Friday, September 27, 2013

V'zot Habracha: The Four Giants

This Dvar Torah comes from Rabbi Jay Kelman of Torah in Motion.  Since we just completed reading the Torah and begin again, let us contemplate what makes for a good life, as Rabbi Kelman cites in this drash.

"And Moshe was one hundred and twenty years when he died" (Devarim 34:7). It is a beautiful, if somewhat unrealistic, custom to offer blessings to those celebrating a birthday that they should live to be 120. While this quantity of life is (currently) unrealistic, the blessing to live to 120 relates not only to quantity, but to the quality of life; "his eyesight did not diminish and his strength did not wane" (ibid). 
The Midrash notes that three other giants of Jewish history also lived to be 120; Hillel the Elder, Rabbi Yochanan ben Zackai, and Rabbi Akiva. And like Moshe, the Midrash claims that they, too, "gave sustenance to the Jewish people for forty years", forty being the number representing transformation. These four are the transformative figures of Jewish history.
It takes forty days for fetus to develop, the flood lasted forty days, Moshe spent forty days receiving the Torah, and we wandered for forty years in the desert, fulfilling G-d's promise to Abraham that we would be strangers in a land for four hundred years.
Not surprisingly, the Midrash divides the lives of these four heroes into three periods of forty years, with the culmination being their service to the Jewish people for forty years. Moshe, the Midrash notes, spent forty years in Egypt, forty in Midian, and forty "sustaining the people". Rabbi Akiva became interested in Torah at the age of forty, and Hillel arrived in Israel from Bavel at forty.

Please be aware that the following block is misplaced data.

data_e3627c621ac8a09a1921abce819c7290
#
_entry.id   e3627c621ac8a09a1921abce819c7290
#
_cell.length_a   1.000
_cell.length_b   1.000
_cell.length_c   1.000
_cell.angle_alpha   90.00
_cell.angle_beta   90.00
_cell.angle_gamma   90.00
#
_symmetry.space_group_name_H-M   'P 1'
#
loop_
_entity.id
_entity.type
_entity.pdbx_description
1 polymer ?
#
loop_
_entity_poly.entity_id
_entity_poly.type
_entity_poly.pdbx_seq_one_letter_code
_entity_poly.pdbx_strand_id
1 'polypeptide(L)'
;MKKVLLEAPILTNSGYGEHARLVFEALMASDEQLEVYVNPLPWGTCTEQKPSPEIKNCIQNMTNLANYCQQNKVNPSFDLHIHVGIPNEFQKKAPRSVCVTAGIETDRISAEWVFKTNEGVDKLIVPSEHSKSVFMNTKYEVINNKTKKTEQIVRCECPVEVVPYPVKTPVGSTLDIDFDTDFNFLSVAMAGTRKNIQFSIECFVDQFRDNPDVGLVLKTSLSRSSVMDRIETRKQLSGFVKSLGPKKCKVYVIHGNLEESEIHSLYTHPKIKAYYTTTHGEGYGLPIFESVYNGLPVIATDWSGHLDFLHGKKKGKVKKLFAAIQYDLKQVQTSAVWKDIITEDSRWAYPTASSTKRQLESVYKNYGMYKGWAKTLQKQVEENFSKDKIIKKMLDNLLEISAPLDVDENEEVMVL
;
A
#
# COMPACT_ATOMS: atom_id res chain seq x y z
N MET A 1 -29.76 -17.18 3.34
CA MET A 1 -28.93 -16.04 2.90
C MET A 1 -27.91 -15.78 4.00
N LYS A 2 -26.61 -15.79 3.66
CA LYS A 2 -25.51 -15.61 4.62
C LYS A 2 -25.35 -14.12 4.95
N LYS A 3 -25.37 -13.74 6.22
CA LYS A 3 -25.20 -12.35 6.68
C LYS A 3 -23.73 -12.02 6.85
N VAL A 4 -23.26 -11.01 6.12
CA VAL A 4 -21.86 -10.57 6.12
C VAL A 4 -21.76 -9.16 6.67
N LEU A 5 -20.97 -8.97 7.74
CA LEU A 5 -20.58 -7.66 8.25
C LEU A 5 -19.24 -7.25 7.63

The message of the Midrash is not to convey their age at death[1], but to link these four great heroes of Jewish history. Each led at a time of great historical crisis, and they literally "sustained (parnesh) the Jewish people for forty years" (Sifri 36:7). Without their efforts, there would have been no Jewish history.  Not only did Moshe redeem the people as they came perilously close to total assimilation--something the Midrash claims did indeed happen in the case of at least 80% of the people--he spared them from the destruction due them for their sinning. Hillel established the "house" (Beit Hilllel) that set up the contours of Jewish law. He was extolled for his great humility like Moshe, and had an uncanny ability to relate to all. His student Rav Yochanan ben Zackai perhaps single-handedly saved the Jewish people by not attempting to save Jerusalem, affording the opportunity to rebuild Judaism from the ground up in Yavne. With the Temple lost, many groups of Jews disappeared; and if not for Rav Yochanan's understanding that the Temple is only a means to an end, we would not be here today.
While Rav Yochanan ben Zackai saved Judaism, it was Rabbi Akiva who developed it. It was to his Beit Midrash that Moshe was "transported" at Sinai--to witness Rabbi Akiva "expound on every thistle and thistle, mountains and mountains of Jewish law" (Menachot 29b). His willingness to sacrifice his life in order to worship G-d with all his soul is the (tragic) model that was emulated by many. It is he and his students who are the primary teachers of the Mishnah and halacha.
Anthropologists generally divide life into three stages; growth, maturity and decline. Yet that is true in the physical realm only. If one is immersed in "sustaining the Jewish people", something each of us can do in some form or another, the legacy we leave for our people will endure for all time.

[1]Even Moshe may not have been exactly 120 years old at death. The Torah tells us he was eighty when he first spoke to Pharaoh, and if we add the forty years in the desert, that leaves no real time for the ten plagues and the Exodus. Biblical numerology is often meant not as mathematical or historical certitude, but to convey certain ideas rooted in the symbolic nature of numbers.

Tuesday, September 24, 2013

Don't let your child get stuck in Juvenile Judaism